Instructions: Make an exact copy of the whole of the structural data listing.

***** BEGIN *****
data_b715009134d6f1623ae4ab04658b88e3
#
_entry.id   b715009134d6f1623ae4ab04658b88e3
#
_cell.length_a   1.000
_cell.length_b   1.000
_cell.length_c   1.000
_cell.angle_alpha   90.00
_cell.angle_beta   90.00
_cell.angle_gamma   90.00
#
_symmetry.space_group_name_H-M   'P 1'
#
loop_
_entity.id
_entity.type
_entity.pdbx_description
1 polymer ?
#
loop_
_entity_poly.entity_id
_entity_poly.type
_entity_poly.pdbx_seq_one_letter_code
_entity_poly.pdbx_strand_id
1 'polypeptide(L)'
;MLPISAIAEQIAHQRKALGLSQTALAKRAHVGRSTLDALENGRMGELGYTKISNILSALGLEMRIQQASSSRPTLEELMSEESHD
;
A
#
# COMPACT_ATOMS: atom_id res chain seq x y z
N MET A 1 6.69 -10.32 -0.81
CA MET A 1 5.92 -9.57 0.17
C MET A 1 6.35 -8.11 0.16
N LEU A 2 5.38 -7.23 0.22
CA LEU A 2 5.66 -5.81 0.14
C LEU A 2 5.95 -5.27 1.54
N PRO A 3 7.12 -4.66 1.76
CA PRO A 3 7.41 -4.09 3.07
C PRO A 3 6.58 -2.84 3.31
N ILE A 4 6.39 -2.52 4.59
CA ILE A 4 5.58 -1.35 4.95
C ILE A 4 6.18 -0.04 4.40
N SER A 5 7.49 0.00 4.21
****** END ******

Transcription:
data_b715009134d6f1623ae4ab04658b88e3
#
_entry.id   b715009134d6f1623ae4ab04658b88e3
#
_cell.length_a   1.000
_cell.length_b   1.000
_cell.length_c   1.000
_cell.angle_alpha   90.00
_cell.angle_beta   90.00
_cell.angle_gamma   90.00
#
_symmetry.space_group_name_H-M   'P 1'
#
loop_
_entity.id
_entity.type
_entity.pdbx_description
1 polymer ?
#
loop_
_entity_poly.entity_id
_entity_poly.type
_entity_poly.pdbx_seq_one_letter_code
_entity_poly.pdbx_strand_id
1 'polypeptide(L)'
;MLPISAIAEQIAHQRKALGLSQTALAKRAHVGRSTLDALENGRMGELGYTKISNILSALGLEMRIQQASSSRPTLEELMSEESHD
;
A
#
# COMPACT_ATOMS: atom_id res chain seq x y z
N MET A 1 6.69 -10.32 -0.81
CA MET A 1 5.92 -9.57 0.17
C MET A 1 6.35 -8.11 0.16
N LEU A 2 5.38 -7.23 0.22
CA LEU A 2 5.66 -5.81 0.14
C LEU A 2 5.95 -5.27 1.54
N PRO A 3 7.12 -4.66 1.76
CA PRO A 3 7.41 -4.09 3.07
C PRO A 3 6.58 -2.84 3.31
N ILE A 4 6.39 -2.52 4.59
CA ILE A 4 5.58 -1.35 4.95
C ILE A 4 6.18 -0.04 4.40
N SER A 5 7.49 0.00 4.21